I think that the small margin for error associated with running a 5K is what I really find challenging.  In a longer race, I find that I can run the first part at the edge of my comfort zone, sneak up on my lactate threshold pace and run by feel during the second half.  In a 5K, I typically start too fast and find myself deep in the pain cave during the last mile.  Today was no exception.  I checked my Garmin at the 400m mark to see a 6:10 pace average.  At least I caught it fairly early this time before I really truly wrecked the last mile.

           

          One good thing about the 5K is that it can be raced fairly often.  My general plan for the next Running-Wizard training cycle is to aim for a goal race and then race a couple of addditional 5K races after that to allow myself to play around with different pacing strategies.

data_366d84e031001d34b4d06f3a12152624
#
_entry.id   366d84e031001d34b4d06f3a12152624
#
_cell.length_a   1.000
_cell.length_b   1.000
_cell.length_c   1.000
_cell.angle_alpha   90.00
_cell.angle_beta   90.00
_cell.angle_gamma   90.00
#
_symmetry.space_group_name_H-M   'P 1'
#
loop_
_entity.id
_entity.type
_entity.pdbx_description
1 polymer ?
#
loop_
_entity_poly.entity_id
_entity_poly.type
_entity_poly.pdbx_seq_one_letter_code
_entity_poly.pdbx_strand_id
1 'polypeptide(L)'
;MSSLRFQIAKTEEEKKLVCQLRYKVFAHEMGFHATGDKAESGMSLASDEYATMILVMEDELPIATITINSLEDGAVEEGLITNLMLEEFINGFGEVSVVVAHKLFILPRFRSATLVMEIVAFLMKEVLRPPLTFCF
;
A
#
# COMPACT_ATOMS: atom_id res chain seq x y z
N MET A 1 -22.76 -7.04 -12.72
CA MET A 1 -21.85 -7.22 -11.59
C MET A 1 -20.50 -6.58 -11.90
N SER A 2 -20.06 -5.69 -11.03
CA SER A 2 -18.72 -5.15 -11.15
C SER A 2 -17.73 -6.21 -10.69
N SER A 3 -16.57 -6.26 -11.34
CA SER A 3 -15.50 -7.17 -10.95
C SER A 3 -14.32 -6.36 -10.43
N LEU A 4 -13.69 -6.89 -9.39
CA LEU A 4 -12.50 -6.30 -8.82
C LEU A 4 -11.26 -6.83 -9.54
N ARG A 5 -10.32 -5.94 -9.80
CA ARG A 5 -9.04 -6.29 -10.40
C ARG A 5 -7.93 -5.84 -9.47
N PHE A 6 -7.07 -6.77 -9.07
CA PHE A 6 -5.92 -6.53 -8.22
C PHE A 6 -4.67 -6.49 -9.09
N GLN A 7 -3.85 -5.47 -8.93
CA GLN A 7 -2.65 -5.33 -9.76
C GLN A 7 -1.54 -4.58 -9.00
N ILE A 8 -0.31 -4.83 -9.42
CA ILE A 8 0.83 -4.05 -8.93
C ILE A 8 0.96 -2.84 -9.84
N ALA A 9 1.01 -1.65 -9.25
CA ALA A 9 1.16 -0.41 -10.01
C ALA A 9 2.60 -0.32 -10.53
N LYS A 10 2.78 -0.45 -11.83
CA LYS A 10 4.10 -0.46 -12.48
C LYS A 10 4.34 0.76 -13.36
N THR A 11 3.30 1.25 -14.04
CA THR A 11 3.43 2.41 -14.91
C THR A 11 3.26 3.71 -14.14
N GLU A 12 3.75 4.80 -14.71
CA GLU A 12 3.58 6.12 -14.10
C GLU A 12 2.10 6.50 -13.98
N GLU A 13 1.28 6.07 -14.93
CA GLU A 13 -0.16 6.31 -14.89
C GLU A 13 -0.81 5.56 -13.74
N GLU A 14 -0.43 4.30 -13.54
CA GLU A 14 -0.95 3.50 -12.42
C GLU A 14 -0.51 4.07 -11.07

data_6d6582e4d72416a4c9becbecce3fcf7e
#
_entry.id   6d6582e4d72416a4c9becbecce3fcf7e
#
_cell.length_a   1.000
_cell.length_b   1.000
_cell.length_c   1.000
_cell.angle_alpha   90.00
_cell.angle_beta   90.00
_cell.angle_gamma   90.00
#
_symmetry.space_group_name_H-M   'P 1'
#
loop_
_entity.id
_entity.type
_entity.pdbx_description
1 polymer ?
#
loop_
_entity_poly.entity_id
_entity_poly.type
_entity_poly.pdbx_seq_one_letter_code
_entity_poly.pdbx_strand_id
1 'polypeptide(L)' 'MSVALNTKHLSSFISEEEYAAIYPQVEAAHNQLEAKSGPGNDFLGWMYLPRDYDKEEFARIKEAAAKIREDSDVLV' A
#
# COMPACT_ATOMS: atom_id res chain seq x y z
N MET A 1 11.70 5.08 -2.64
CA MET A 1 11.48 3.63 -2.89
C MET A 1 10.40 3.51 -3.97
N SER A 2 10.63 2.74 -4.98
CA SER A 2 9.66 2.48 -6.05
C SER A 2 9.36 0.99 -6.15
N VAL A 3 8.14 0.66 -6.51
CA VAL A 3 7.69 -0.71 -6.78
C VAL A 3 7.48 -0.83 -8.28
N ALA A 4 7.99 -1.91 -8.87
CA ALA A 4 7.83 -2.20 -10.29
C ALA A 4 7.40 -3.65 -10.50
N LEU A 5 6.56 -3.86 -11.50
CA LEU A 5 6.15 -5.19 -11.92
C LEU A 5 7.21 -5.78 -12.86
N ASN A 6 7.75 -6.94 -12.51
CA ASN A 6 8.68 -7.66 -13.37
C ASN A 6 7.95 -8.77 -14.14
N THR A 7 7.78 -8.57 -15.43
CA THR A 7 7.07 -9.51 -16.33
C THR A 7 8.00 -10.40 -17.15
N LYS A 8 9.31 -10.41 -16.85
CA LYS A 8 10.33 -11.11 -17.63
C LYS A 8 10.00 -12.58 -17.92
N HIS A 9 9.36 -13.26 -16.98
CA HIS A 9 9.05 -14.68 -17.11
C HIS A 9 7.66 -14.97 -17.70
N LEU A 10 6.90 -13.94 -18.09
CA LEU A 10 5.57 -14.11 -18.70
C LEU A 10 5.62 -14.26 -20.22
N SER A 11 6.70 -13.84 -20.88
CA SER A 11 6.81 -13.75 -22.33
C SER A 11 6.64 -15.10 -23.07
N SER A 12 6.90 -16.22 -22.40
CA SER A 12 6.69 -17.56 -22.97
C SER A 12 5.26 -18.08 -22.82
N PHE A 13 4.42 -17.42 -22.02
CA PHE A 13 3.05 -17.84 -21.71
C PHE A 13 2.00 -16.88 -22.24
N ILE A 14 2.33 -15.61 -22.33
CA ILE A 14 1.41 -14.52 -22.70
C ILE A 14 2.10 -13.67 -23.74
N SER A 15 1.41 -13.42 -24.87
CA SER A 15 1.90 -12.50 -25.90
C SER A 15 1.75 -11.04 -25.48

As to your April 5K, which phase does it fall under during your Running-Wizard plan?  If it is during the Anaerobic or Coordination phase, you may be OK to race it relatively hard.  If it is before that, you may run the risk of sharpening your skills too soon.  I did something similar during my 24 week half marathon training plan where I ran the 5th avenue mile at not quite full intensity (6:01 result) during my anaerobic phase.  The warmup, race and cooldown that day substituted for a Fartlek run in the plan.  The only thing that I suggest is that you plan on running a decent cooldown after the race at a very easy pace.

           

          If he reads this, Nobby may chime in on the 5K idea.  I am by no means an expert in the Running-Wizard plan.  I am just a guy who has been through one cycle of it with good results who is reporting on my personal experience.